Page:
We knew that Stagefright fixes were due to start rolling out this week, and it's Sprint leading the pack. Sprint already rolled out an update to the Note 4 earlier this week, but now you can add several more Samsung devices to the list, plus the carrier has confirmed LMY48I for Nexus devices will have the Stagefright fixes included. Read More
T-Mobile and its bombastic CEO John Legere have been making waves in the US wireless industry, and consumers have been taking notice. According to the latest quarterly earnings report filed by T-Mo, the carrier is now larger than its competitor Sprint, making it the number three runner in America. T-Mobile claims 58.9 million subscribers in the US as of July, narrowly besting Sprint's reported number of 56.8 million from today. T-Mobile has added at least a million customers each quarter for the last nine quarters, and 2.1 million in the last three months.
In truth, T-Mobile may have actually passed this milestone some time ago. Read More
Not everyone needs an expensive flagship smartphone, and for those people, Sprint and Samsung have a new option. The Samsung Galaxy Grand Prime is launching on July 10th with admittedly modest specs, but a competitive price (for CDMA carrier phones).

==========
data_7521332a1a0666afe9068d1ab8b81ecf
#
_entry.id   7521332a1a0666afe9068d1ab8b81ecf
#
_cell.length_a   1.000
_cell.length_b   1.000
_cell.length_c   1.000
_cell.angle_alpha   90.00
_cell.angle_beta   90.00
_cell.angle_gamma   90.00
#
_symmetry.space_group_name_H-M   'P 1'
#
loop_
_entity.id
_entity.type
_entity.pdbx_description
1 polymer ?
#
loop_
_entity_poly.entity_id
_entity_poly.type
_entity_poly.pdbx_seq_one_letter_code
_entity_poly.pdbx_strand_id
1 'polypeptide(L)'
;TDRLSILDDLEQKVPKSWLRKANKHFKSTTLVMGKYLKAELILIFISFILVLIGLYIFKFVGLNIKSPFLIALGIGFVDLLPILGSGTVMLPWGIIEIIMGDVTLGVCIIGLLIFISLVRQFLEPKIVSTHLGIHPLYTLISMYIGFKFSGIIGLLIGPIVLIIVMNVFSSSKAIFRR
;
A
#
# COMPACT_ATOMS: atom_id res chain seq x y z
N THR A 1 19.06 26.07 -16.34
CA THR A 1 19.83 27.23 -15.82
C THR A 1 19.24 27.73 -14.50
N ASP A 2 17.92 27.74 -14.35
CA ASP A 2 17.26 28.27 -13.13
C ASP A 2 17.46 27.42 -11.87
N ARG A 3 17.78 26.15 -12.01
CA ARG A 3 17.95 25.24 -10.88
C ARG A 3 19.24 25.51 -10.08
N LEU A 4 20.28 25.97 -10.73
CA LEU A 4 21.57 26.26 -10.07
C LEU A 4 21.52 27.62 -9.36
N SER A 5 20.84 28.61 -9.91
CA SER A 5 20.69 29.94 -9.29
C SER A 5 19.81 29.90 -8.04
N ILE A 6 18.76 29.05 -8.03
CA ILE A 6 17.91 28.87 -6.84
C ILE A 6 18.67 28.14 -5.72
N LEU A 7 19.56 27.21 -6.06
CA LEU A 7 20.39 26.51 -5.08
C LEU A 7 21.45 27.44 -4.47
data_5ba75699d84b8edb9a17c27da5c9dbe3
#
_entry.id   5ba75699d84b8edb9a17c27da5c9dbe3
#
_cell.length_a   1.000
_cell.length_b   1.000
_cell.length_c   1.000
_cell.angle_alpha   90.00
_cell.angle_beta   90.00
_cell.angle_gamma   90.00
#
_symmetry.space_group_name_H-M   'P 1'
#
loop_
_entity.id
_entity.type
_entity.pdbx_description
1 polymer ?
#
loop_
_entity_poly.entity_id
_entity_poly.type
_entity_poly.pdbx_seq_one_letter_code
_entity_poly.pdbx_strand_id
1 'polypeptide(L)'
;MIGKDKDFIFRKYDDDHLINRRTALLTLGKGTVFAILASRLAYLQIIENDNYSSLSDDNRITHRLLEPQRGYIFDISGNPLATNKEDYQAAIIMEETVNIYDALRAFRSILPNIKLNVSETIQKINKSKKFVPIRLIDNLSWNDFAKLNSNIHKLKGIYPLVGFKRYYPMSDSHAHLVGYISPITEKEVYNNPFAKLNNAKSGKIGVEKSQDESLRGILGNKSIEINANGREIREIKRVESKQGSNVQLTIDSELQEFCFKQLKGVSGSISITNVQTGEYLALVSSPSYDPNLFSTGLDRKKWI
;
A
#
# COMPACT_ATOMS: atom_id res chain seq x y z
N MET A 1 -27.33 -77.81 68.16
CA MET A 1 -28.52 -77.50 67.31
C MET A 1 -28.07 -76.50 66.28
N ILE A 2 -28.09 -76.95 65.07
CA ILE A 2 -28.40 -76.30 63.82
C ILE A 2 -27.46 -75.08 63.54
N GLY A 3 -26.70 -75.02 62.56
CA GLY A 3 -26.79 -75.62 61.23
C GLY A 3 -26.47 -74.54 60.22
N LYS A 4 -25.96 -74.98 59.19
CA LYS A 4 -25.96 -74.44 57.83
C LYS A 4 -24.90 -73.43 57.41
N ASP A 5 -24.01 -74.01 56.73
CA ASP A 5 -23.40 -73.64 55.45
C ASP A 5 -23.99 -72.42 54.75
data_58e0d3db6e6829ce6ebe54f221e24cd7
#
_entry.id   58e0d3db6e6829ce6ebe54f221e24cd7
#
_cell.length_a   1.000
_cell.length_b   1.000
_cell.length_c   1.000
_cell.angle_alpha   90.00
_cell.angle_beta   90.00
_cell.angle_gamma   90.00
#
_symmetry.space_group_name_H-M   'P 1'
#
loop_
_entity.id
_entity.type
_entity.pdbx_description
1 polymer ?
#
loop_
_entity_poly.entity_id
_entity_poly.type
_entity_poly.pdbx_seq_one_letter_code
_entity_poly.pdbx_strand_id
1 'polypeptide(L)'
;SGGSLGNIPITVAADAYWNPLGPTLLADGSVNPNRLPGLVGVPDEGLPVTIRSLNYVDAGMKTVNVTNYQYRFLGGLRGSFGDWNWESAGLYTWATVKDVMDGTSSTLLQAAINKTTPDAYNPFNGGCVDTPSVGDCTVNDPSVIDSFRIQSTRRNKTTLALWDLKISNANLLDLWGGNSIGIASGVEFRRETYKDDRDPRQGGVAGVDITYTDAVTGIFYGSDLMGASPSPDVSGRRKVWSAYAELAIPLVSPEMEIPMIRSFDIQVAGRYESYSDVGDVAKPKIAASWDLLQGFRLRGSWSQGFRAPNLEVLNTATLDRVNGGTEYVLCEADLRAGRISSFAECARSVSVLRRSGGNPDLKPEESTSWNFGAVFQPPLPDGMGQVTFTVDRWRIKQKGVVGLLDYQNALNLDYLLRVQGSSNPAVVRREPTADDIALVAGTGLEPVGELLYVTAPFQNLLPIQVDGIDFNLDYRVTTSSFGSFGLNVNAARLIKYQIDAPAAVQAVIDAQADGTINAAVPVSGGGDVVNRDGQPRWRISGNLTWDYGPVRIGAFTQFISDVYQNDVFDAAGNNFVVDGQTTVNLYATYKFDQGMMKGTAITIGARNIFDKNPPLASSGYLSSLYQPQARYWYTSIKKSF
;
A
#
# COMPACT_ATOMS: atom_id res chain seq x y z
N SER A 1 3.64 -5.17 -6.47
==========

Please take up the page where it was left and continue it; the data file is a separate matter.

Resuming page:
Today, Sprint announced a new phone plan called "All-In": $80 a month (plus tax and surcharges) gets you unlimited talk, text, and high-speed data[FOOTNOTE GOES HERE]. As you can probably see in the title of this post, this new new plan is terrible, dumb, and you shouldn't support it, because it's complete bullshit that Sprint is even allowed to do this. In fact, it's not clear they're allowed to do it at all. Read More
Sprint would really like you to buy a phone. Really. So much so that they're willing to throw a salesperson and a bunch of phones in a branded car and drive to your door to sell it to you, preferably along with a service contract and a $30 case. The new Direct 2 You service will also offer assistance to existing Sprint customers; the example given in the press release is moving data from one phone to the other.
The service launches today in metro areas in and around New York City, Los Angeles, San Francisco, and Denver. Wait, what? Denver? Read More
The Federal Communications Commission is taking action, and wireless carriers are now on guard. Once the government department's new net-neutrality rules took effect on Friday, Sprint stopped throttling customers on unlimited plans, according to The Wall Street Journal. The carrier says its policy would have been allowed under the new rules, but it made the change anyway just to be sure.
Sprint made this decision a few days before the FCC fined AT&T $100 million for making misleading promises of unlimited data. The carrier, which no longer offers such plans, throttled customers who went over unspecified data limits and didn't notify those affected. Read More